In addition, the bronze-wilt disease is a new phenomenon on Bt Cotton (in the district). The edges of the leaves are turning brass-colored and yellow and are drying. The plant does not rot but only dries up and dies. For now, there is no cure for bronze wilt. [Page 7 box item report].
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Note on this from Dr. G. V. Ramanjaneyulu, the Executive Director of the Centre for Sustainable Agriculture:

A November 2000 report of the USDA on Bronze Wilt points out that there is an association between a new strain of the bacterium Agrobacterium tumefaciens and the bronze wilt and that the bronze wilt is present in the seed of all U.S. cotton varieties. Bronze wilt is supposed to have caused damage to American cotton in 1995 and 1996 and more so in 1998.

Many Roundup Ready GM cotton varieties in the US had to be removed due to their susceptibility to bronze wilt, as per an August 2005 Delta Farm Press report.

The question to ask now is - has the initial use of American cotton varieties for the Bt Cotton backcrossing programme in India brought in this disease into the country and made it into a significant menace for the farmers here? It has to be noted here that the bronze wilt outbreak periods in the US correspond with the period in which the Bt Cotton experimentation began in India.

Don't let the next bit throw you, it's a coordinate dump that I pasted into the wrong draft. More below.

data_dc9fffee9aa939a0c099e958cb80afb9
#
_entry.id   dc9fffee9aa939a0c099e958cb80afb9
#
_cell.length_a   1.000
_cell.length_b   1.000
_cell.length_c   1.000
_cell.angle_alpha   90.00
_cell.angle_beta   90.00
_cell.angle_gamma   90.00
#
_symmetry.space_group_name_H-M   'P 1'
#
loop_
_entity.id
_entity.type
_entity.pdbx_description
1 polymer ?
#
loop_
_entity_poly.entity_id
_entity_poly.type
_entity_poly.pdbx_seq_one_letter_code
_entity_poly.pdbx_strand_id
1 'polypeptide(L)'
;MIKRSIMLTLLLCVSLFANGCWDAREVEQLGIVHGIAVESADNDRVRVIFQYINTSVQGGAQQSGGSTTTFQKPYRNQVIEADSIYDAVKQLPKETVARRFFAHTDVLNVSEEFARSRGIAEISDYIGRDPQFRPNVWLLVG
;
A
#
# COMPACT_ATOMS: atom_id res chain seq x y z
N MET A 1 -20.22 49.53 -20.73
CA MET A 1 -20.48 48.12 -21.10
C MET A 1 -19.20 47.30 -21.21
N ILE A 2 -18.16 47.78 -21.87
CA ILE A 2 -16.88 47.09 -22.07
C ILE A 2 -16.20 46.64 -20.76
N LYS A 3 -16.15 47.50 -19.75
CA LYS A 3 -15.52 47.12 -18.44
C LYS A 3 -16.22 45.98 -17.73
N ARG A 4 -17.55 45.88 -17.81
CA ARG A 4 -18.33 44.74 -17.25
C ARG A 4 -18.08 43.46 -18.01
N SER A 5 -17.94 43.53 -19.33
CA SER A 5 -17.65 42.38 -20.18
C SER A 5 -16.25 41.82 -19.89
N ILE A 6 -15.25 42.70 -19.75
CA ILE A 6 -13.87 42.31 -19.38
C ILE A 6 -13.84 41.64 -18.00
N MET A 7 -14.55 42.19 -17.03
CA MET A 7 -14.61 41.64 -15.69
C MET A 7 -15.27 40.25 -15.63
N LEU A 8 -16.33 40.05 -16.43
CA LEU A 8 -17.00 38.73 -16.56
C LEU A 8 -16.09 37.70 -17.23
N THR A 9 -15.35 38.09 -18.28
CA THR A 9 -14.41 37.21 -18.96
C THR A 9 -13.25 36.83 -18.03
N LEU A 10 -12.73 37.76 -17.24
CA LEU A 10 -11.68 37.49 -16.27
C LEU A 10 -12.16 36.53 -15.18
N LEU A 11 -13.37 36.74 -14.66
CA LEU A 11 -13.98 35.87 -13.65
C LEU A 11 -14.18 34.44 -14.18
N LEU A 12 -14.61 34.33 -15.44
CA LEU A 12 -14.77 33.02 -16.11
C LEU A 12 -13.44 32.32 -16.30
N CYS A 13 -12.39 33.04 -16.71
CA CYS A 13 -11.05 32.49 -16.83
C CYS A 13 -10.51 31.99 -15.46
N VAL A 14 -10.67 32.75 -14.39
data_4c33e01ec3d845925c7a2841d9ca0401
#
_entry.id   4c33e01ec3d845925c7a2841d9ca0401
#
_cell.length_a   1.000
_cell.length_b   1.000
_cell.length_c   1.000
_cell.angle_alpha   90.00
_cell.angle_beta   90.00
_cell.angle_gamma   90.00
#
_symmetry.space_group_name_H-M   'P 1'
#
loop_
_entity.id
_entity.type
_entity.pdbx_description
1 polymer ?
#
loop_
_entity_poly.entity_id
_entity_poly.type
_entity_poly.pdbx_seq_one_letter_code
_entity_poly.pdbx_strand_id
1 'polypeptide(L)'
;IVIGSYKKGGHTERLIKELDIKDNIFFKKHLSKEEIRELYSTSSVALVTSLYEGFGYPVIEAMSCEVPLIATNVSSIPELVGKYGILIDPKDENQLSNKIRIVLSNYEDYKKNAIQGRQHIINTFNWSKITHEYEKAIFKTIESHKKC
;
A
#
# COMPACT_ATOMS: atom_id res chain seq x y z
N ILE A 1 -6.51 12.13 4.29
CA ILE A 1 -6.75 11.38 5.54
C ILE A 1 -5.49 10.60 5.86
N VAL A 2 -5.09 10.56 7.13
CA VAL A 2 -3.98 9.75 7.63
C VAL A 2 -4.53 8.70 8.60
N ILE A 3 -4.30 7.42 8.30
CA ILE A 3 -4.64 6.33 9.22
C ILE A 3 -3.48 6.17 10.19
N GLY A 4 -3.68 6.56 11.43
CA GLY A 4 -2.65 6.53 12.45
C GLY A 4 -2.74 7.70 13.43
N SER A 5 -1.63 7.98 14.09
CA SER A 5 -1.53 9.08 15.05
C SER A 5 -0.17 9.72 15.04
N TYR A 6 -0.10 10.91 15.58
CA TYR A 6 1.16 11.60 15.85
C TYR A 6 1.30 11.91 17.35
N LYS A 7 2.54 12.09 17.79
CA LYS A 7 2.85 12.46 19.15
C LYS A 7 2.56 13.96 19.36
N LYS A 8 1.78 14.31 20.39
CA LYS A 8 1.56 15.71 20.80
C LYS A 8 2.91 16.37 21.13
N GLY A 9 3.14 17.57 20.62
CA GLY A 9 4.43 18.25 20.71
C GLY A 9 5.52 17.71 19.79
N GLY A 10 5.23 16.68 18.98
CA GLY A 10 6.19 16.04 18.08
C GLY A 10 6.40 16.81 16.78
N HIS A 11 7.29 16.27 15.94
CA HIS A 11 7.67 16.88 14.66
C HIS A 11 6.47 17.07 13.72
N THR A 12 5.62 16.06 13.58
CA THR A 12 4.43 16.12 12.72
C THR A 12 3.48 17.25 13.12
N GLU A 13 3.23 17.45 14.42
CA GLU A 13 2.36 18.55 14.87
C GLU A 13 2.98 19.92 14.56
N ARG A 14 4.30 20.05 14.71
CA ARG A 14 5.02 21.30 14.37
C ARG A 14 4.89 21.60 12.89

What is the connection between this new disease-causing strain of Agrobacterium and the one used in the making of Bt Cotton, is another important question to asked.

A similar phenomenon was reported last year from several parts of Maharashtra and northern Andhra Pradesh with the Maharashtra government calling it "lalya disease" [reddening disease]. Has the government investigated the causes for the many different kinds of wilt being witnessed on Bt Cotton right from the first year, including lalya and the bronze wilt?

The latest outbreak of disease reported from Khammam once again shows that the biosafety testing regime in the country is inadequate and unscientific in capturing during the trials the potential incidence of all these new diseases in cotton after the advent of Bt Cotton, reported from different states year after year, even in official records. It is not clear if any comprehensive investigations are being made into these phenomena that farmers are experiencing at an expensive cost to themselves and despite repeated reporting by the media and civil society groups.

Centre for Sustainable Agriculture demands that:

the state government of Andhra Pradesh, the Central Institute for Cotton Research and the Genetic Engineering Approval Committee form a collective team to investigate into the bronze wilt being reported from Khammam district and estimate the extent of incidence and extent of possible losses to farmers immediately the GEAC and CICR also look into possible connections between the lalya disease in other states and the bronze wilt witnessed here the GEAC and CICR present a comprehensive report on the phenomenon of wilt (including 'para-wilt', 'new wilt' and 'bronze wilt' as reported in official documents as well as media reports) being witnessed right from the first year of Bt Cotton in the country due to pathological as well as abiotic stress reasons. Why are such conditions higher on Bt Cotton than on non-Bt Cotton, as farmers have observed and reported repeatedly?

Alois et. al. (1998), Bronze wilt of cotton, The Texas A&M University System

The Cause of Bronze Wilt of Cotton www.ars.usda.gov/is/AR/archive/nov00/wilt1100.htm